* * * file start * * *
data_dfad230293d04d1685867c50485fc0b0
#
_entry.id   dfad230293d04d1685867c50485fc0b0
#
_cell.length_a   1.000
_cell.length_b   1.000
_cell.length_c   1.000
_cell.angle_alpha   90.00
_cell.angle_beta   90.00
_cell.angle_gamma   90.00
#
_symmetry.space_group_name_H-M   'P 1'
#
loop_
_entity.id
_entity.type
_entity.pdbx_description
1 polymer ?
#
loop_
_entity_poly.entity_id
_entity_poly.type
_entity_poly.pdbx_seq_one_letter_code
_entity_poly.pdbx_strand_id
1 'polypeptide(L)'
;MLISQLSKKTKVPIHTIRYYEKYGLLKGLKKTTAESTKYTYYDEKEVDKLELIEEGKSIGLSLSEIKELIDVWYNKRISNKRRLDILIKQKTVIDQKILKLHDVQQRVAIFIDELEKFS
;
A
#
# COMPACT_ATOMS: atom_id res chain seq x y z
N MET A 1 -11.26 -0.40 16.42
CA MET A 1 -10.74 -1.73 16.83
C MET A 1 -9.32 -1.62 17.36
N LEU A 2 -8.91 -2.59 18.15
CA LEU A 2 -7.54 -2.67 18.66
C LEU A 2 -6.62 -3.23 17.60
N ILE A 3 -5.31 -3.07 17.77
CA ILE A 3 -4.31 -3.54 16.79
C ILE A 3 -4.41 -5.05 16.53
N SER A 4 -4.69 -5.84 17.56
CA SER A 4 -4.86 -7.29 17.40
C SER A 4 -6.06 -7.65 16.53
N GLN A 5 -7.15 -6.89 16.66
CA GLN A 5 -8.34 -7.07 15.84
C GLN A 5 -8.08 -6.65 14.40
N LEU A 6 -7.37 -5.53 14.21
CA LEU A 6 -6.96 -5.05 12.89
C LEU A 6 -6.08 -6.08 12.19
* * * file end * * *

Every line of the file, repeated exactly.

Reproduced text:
data_dfad230293d04d1685867c50485fc0b0
#
_entry.id   dfad230293d04d1685867c50485fc0b0
#
_cell.length_a   1.000
_cell.length_b   1.000
_cell.length_c   1.000
_cell.angle_alpha   90.00
_cell.angle_beta   90.00
_cell.angle_gamma   90.00
#
_symmetry.space_group_name_H-M   'P 1'
#
loop_
_entity.id
_entity.type
_entity.pdbx_description
1 polymer ?
#
loop_
_entity_poly.entity_id
_entity_poly.type
_entity_poly.pdbx_seq_one_letter_code
_entity_poly.pdbx_strand_id
1 'polypeptide(L)'
;MLISQLSKKTKVPIHTIRYYEKYGLLKGLKKTTAESTKYTYYDEKEVDKLELIEEGKSIGLSLSEIKELIDVWYNKRISNKRRLDILIKQKTVIDQKILKLHDVQQRVAIFIDELEKFS
;
A
#
# COMPACT_ATOMS: atom_id res chain seq x y z
N MET A 1 -11.26 -0.40 16.42
CA MET A 1 -10.74 -1.73 16.83
C MET A 1 -9.32 -1.62 17.36
N LEU A 2 -8.91 -2.59 18.15
CA LEU A 2 -7.54 -2.67 18.66
C LEU A 2 -6.62 -3.23 17.60
N ILE A 3 -5.31 -3.07 17.77
CA ILE A 3 -4.31 -3.54 16.79
C ILE A 3 -4.41 -5.05 16.53
N SER A 4 -4.69 -5.84 17.56
CA SER A 4 -4.86 -7.29 17.40
C SER A 4 -6.06 -7.65 16.53
N GLN A 5 -7.15 -6.89 16.66
CA GLN A 5 -8.34 -7.07 15.84
C GLN A 5 -8.08 -6.65 14.40
N LEU A 6 -7.37 -5.53 14.21
CA LEU A 6 -6.96 -5.05 12.89
C LEU A 6 -6.08 -6.08 12.19